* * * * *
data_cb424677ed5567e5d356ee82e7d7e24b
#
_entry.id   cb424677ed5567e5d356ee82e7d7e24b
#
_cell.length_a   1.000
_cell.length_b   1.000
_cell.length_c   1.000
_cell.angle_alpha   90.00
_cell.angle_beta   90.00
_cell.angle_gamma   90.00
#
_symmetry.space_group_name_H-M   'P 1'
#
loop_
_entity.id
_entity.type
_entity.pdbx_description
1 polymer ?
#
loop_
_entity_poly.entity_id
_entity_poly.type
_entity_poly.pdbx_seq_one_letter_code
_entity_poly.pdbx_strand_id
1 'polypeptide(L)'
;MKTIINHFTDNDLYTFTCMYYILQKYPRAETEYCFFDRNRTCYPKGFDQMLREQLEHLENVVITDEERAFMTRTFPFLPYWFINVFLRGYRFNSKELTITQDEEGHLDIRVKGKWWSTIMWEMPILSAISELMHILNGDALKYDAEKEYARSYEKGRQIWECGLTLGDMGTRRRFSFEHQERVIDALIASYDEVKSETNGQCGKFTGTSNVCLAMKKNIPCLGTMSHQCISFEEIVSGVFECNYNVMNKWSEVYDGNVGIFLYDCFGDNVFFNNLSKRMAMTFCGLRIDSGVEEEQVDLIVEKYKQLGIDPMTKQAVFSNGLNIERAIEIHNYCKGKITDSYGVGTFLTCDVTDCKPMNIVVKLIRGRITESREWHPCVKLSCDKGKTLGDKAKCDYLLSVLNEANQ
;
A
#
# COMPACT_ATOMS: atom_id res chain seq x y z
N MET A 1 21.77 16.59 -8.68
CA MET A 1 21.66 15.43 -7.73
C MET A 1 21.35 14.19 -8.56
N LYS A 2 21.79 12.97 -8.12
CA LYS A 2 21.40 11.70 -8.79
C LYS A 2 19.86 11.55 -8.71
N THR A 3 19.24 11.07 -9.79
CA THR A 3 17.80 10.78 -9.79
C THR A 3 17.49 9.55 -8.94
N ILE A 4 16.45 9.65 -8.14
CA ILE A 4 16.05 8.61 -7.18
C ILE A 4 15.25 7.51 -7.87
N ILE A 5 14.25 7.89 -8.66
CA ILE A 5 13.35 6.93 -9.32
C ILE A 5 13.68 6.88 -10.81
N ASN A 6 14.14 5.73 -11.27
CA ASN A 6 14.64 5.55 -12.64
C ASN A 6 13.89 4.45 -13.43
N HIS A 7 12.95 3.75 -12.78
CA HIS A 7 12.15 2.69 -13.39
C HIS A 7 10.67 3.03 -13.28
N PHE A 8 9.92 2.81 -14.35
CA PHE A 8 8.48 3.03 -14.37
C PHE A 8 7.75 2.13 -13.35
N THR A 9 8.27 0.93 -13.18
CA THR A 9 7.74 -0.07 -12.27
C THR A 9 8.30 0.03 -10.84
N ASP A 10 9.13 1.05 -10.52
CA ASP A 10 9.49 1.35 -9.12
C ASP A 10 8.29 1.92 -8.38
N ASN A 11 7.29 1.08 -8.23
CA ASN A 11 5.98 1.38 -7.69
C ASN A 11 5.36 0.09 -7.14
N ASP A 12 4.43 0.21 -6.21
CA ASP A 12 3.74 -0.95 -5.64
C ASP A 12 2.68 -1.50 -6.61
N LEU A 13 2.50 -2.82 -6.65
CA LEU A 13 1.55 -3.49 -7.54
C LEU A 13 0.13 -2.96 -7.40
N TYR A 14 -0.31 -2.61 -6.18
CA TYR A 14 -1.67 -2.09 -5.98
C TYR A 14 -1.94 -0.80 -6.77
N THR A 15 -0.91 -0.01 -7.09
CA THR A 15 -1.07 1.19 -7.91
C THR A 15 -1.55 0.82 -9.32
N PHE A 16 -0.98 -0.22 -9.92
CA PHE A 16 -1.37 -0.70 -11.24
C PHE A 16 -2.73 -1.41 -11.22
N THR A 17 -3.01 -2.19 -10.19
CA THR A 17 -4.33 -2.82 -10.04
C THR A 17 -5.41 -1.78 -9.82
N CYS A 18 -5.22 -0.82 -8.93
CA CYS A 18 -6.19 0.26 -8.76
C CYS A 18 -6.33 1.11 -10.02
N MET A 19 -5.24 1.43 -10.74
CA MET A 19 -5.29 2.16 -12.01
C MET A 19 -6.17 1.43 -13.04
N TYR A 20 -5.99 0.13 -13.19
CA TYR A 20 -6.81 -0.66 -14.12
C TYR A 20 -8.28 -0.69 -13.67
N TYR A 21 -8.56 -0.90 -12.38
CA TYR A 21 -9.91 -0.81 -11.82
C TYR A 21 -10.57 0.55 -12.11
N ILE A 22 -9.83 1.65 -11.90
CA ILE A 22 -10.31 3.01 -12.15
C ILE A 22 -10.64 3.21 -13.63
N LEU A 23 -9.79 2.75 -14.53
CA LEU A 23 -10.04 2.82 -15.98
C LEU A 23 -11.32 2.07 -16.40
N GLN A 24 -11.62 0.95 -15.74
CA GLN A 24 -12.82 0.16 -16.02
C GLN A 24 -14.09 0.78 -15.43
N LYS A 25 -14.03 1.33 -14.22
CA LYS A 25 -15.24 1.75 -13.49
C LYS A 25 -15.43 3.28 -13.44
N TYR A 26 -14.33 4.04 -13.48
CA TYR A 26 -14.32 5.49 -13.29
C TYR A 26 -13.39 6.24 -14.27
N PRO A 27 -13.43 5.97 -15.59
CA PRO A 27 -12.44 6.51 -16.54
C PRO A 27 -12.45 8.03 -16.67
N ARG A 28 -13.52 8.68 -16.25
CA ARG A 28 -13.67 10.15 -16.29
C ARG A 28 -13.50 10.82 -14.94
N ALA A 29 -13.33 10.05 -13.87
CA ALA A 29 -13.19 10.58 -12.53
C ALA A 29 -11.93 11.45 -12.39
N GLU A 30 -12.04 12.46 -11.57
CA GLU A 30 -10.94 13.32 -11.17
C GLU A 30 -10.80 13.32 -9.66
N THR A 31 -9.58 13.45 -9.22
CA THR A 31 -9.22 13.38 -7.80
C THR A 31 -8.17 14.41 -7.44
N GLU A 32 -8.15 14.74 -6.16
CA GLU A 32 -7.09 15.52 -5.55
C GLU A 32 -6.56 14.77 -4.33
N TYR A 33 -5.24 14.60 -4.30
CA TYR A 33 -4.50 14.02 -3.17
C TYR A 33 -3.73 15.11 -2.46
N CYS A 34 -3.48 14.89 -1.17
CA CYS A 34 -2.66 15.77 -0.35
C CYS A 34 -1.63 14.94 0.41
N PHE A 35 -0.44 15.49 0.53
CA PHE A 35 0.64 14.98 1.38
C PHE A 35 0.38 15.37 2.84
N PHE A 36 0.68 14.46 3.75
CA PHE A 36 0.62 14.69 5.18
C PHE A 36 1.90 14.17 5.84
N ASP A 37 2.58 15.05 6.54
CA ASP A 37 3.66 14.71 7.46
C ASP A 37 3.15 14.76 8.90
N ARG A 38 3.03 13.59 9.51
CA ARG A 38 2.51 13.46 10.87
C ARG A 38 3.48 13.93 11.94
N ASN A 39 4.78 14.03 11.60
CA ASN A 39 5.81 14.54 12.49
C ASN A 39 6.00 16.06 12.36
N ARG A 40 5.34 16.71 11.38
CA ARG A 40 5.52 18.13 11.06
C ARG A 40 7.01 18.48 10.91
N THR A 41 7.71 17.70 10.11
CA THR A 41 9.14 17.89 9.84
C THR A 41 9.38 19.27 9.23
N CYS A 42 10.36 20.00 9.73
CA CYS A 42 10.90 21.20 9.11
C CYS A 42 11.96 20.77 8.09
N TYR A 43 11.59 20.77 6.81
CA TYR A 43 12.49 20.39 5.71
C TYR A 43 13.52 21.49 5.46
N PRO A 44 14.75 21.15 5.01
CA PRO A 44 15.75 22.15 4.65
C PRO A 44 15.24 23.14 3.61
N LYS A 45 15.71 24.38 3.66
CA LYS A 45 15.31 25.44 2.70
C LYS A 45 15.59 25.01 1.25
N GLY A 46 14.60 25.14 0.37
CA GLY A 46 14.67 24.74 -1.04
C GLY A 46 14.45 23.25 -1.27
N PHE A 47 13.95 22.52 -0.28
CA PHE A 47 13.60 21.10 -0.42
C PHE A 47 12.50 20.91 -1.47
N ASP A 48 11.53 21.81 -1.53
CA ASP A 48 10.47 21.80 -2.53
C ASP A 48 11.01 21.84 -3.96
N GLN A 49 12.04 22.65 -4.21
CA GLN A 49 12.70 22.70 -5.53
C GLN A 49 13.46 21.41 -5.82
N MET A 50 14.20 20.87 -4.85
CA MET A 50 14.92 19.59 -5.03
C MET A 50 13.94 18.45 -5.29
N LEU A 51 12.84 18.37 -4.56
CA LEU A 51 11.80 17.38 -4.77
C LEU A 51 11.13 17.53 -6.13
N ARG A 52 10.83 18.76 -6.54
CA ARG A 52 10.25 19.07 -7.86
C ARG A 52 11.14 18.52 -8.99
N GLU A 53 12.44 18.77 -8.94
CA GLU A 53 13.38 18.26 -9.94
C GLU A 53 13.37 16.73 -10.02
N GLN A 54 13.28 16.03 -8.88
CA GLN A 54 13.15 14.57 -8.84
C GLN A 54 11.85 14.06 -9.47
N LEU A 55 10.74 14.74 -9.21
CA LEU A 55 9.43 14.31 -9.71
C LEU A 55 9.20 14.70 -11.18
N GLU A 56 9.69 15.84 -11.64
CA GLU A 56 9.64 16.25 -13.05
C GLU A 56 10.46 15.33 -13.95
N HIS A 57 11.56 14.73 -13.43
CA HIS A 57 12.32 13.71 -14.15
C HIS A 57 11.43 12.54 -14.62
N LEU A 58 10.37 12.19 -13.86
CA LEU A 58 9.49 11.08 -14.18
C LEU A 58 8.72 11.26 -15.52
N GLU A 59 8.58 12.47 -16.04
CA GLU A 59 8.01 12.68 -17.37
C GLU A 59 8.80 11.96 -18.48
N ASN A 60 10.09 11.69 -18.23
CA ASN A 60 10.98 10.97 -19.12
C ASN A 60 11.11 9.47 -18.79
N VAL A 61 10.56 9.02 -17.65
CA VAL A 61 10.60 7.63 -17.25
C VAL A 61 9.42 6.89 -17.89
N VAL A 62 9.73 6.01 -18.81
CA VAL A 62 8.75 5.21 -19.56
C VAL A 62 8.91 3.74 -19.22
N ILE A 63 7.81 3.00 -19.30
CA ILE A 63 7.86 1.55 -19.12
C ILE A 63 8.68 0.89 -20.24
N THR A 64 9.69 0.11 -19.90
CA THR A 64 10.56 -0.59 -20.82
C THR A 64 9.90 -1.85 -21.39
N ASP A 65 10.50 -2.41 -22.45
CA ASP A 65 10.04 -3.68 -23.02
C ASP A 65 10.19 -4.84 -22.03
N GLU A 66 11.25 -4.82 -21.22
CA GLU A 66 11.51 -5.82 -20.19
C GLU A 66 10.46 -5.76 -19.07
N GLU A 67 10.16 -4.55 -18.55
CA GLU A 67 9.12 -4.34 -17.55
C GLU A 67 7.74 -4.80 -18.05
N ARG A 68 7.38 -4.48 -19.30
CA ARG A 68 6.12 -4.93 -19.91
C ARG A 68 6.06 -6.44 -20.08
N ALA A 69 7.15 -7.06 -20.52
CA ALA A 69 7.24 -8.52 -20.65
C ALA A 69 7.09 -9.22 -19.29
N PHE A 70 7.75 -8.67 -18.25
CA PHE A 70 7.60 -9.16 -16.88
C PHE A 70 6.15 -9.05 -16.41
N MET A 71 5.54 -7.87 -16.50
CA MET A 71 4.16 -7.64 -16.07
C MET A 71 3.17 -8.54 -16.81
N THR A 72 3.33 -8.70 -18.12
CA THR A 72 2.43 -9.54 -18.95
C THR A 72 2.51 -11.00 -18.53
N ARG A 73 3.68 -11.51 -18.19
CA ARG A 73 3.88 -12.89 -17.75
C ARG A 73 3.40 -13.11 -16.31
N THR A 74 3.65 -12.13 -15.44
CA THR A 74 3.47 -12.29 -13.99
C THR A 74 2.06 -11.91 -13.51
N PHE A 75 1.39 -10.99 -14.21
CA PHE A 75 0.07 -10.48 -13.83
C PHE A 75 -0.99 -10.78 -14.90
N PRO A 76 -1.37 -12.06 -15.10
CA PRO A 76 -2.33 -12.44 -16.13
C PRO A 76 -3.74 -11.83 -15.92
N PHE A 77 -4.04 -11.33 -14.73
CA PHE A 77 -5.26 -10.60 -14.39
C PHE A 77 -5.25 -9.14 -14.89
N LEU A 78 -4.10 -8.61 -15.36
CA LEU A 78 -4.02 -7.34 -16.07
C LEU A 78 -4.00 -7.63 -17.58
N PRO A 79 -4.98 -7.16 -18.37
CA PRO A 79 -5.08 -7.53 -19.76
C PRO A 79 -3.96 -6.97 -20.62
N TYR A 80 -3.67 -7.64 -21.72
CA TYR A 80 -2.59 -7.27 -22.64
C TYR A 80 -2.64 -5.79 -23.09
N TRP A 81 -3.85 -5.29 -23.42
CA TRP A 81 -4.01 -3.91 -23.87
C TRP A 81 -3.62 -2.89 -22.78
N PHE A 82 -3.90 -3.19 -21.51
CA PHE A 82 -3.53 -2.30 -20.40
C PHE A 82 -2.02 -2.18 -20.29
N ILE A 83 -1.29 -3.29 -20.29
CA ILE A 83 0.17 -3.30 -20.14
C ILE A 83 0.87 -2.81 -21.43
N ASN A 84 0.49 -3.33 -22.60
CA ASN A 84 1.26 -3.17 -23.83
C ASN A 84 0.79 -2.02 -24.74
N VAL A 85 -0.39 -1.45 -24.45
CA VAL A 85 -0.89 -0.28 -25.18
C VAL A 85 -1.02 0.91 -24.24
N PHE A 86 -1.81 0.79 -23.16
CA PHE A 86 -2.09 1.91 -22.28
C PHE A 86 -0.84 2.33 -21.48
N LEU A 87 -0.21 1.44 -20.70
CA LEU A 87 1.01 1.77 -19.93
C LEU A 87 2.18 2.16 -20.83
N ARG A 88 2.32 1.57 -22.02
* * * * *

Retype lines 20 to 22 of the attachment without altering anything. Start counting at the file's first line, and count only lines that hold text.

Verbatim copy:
loop_
_entity_poly.entity_id
_entity_poly.type